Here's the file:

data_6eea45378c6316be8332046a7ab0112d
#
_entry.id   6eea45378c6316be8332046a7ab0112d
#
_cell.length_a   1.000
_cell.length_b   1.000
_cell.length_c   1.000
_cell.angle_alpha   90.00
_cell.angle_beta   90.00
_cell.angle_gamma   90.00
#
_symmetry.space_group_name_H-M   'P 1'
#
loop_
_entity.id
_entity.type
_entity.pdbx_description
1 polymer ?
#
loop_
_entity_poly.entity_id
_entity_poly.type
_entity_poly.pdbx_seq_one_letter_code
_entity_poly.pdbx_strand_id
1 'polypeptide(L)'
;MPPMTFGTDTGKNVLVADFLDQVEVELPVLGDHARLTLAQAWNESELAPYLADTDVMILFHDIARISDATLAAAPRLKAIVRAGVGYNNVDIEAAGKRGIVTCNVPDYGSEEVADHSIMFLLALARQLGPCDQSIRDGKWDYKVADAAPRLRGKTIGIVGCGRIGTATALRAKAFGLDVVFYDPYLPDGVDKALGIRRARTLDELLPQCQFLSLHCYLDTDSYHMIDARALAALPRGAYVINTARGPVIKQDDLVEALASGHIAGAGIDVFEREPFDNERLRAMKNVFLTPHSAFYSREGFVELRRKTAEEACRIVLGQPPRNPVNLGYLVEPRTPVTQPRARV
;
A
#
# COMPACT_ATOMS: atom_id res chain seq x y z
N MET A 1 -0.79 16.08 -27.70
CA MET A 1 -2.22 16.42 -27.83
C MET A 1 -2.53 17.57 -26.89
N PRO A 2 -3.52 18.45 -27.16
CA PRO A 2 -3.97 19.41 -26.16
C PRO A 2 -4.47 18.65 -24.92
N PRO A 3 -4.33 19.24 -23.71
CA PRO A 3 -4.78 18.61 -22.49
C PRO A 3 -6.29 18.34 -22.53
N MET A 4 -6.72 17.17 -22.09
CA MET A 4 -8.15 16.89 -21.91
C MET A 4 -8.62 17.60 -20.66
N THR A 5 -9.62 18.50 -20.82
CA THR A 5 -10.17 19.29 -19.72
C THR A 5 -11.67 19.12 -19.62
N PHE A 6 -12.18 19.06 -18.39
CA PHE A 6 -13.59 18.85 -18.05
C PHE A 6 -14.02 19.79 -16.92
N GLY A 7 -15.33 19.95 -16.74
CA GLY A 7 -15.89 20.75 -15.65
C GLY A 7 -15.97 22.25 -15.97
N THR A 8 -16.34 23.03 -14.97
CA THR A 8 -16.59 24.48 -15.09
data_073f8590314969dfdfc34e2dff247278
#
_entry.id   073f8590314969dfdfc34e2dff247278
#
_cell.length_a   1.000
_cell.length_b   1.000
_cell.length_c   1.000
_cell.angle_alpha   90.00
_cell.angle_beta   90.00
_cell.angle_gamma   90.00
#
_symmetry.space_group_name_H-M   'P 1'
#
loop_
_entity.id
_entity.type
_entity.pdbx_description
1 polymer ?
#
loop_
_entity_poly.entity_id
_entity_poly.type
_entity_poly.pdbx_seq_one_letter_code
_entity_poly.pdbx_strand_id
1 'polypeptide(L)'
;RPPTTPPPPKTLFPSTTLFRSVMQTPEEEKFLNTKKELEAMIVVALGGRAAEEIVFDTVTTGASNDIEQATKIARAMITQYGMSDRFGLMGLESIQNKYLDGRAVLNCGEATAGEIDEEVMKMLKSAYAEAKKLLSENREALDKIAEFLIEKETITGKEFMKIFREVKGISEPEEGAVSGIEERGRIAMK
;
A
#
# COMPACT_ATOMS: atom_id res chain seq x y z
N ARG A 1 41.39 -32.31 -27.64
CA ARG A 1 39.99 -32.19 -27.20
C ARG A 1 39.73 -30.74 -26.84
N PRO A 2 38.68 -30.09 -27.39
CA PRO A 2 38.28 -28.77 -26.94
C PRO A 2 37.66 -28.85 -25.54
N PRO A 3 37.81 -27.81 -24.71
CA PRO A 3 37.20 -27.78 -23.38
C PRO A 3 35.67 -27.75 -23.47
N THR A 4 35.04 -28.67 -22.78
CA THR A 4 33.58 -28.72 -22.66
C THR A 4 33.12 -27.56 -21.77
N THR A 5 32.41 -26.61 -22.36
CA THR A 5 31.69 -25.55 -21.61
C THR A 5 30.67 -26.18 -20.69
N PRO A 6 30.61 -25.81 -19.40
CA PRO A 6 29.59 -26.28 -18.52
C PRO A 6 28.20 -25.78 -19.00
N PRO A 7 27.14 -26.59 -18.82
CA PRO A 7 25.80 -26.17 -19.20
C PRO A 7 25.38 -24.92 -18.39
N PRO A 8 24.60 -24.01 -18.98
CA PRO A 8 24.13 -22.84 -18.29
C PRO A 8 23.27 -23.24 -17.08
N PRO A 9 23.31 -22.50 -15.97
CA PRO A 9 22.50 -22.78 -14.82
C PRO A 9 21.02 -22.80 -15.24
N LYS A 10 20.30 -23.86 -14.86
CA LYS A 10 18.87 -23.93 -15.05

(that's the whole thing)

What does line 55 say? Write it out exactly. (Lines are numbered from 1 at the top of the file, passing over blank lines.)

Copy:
#